Billed as their decisive ‘plugged-in’ come-back, A Different Kind Of Fix promised to bring synths and sampled loops to the mix – yet it’s much less of an electric-dance boom than expected. Layers of echoed vocals and washes of understated guitar plucks create a pleasant, if not soporific experience. The charm of debut, I Had The Blues But I Shook Them Loose, was its mixture of subtle earworm inducing riffs and front-man Jack Steadman’s delicately bleating vocal inflections – not to mention raw teenage energy. These are still there, but added textures cause an alienating detachment, nuances are buried amongst swirling keys and melismatic vocal loops in what is surely an attempt to garner greater mass-appeal.
Many will claim this to be another huge step forward for one of the most inventive bands in the UK, but in truth this is lingering kudos from previous acoustic album, Flaws – a giant leap of genres from a group desperate to prove themselves to be anything other than an average indie band. Indeed what we have here could well be seen as the tricky second record. Flaws, was after all instigated by Island asking for an acoustic contribution to the soon to be released John Martyn tribute album. The project spiralled into a fully-fledged record but was still intended to be a low-key affair – produced in Steadman’s bedroom – and brought out at the behest of the group after initial trepidation from the label. It went on to sell over 60,000 copies and peak at number eight in the UK charts.
There is nothing half as bold or courageous about A Different Kind Of Fix. It’s a safe return, and will gather many safe reviews from those unwilling to go against the ‘precocious youths making three varied albums in three years’ angle. While admittedly each release is different, if you take the second LP out of the catalogue then the ‘inventive’ tag is hard to justify. Initially there were talks of a Frank Zappa inspired experiment, and with the inclusion of Animal Collective’s Merriweather Post Pavilion low-end production expert, Ben Allen, you could be forgiven for expecting a real Hip-Hop influence.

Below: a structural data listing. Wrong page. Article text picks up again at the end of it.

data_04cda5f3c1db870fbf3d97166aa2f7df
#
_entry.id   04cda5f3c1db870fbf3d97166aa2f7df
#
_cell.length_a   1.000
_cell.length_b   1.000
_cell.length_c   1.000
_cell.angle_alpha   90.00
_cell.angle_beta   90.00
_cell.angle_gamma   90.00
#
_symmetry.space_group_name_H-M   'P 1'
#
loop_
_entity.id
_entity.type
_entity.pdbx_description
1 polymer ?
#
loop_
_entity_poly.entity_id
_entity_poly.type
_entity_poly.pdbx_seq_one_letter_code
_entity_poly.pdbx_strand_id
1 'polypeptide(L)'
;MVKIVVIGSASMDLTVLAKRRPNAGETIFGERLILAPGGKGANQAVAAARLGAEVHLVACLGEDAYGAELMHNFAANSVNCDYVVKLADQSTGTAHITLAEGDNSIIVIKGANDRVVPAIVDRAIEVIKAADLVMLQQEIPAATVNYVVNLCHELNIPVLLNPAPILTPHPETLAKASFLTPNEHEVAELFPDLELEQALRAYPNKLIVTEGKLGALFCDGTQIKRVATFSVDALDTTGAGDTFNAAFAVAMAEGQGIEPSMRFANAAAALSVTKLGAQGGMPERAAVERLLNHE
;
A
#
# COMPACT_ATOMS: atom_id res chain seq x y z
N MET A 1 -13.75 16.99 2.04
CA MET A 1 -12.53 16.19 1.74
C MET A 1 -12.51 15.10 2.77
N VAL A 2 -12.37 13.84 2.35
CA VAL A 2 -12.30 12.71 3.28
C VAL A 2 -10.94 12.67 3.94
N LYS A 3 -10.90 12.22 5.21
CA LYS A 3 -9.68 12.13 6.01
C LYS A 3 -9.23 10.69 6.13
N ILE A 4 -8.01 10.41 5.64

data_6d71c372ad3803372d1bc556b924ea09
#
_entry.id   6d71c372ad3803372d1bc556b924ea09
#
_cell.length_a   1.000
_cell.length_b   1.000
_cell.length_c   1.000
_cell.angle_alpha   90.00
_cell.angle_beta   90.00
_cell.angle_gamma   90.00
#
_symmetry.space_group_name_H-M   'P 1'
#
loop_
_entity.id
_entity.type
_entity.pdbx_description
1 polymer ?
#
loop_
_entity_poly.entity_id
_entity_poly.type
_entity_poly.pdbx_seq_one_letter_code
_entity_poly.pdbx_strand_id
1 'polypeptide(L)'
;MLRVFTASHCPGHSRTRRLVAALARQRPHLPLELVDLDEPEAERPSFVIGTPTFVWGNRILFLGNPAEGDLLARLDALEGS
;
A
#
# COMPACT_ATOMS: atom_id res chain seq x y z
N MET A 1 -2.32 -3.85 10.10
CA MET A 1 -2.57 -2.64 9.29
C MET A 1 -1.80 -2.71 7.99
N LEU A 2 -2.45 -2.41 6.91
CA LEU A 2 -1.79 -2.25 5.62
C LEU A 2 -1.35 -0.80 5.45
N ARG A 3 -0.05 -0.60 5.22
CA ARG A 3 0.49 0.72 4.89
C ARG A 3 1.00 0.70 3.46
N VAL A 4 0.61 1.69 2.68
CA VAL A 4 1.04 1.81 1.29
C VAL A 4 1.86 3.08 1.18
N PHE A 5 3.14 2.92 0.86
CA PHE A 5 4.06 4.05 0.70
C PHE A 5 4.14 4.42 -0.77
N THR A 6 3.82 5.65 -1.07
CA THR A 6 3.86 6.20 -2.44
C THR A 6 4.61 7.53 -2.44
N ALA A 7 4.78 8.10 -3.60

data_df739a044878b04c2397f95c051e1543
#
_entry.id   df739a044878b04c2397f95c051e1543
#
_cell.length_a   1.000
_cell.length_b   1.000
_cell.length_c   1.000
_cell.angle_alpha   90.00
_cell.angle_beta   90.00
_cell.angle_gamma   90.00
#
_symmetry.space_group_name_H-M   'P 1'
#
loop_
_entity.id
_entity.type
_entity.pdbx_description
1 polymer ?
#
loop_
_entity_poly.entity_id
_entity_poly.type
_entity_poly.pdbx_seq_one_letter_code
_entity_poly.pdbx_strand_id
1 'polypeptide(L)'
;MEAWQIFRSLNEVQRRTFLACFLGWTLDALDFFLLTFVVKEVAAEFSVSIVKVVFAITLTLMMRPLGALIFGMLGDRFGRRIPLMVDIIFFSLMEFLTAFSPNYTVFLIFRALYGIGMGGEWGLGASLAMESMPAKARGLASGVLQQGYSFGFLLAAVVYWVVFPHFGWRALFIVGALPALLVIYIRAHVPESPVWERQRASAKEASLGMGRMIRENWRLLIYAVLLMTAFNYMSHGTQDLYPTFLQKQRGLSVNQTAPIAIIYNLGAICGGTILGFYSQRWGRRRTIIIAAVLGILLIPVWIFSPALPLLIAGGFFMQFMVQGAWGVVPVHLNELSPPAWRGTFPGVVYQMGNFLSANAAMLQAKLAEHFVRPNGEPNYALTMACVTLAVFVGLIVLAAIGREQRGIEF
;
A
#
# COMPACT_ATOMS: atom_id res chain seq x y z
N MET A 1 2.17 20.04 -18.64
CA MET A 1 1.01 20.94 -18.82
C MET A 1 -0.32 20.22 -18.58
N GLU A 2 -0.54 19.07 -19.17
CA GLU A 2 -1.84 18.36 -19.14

Nonetheless it’s a well-rounded album with some great songs. Looped keys begin preceding single, Shuffle – the best realisation of the vision to blend indie with dance rhythms. Jolting vocal samples and saxophone backing, plus a strong snare give a real kick to this warm pop song which still experiments with new genres. Equally Lights Out, Words Gone is a soothing chill-out move with peaceful vocal layers and a slow-paced strong beat alluding slightly to Hip Hop influence.
Trouble is attempts at innovation are often carried out meekly and lack assertion on the ear. Sparkles of synth effects flutter within What You Want for example, but rather than being an exhilarating psychedelic highlight it comes across as an expansive atmosphere overloaded with reverb and ultimately is indistinctive in comparison to the better parts of I Had The Blues… Such a polished pop sound may well prove to be popular, but Coldplay aren’t without their critics.
One of the best moments comes with a more stripped-back approach. The closer, Still, is a powerful pluck at the heartstrings, recalling Thom Yorke’s solo work. With the right amount of Steadman’s fragile warbling style being backed by a piano, and building layers of vocal effects. One can’t help but wonder what a unique album this could have been were there more creative sparks like this. A Different Kind Of Fix is enjoyable, with some really strong songs, but it’s not a fantastic plugged in re-emergence. A band that fought so hard to get rid of the ‘just another indie band’ tag after their debut may well have to prove themselves to be distinctive again after this mainstream effort.
Words: Simon Butcher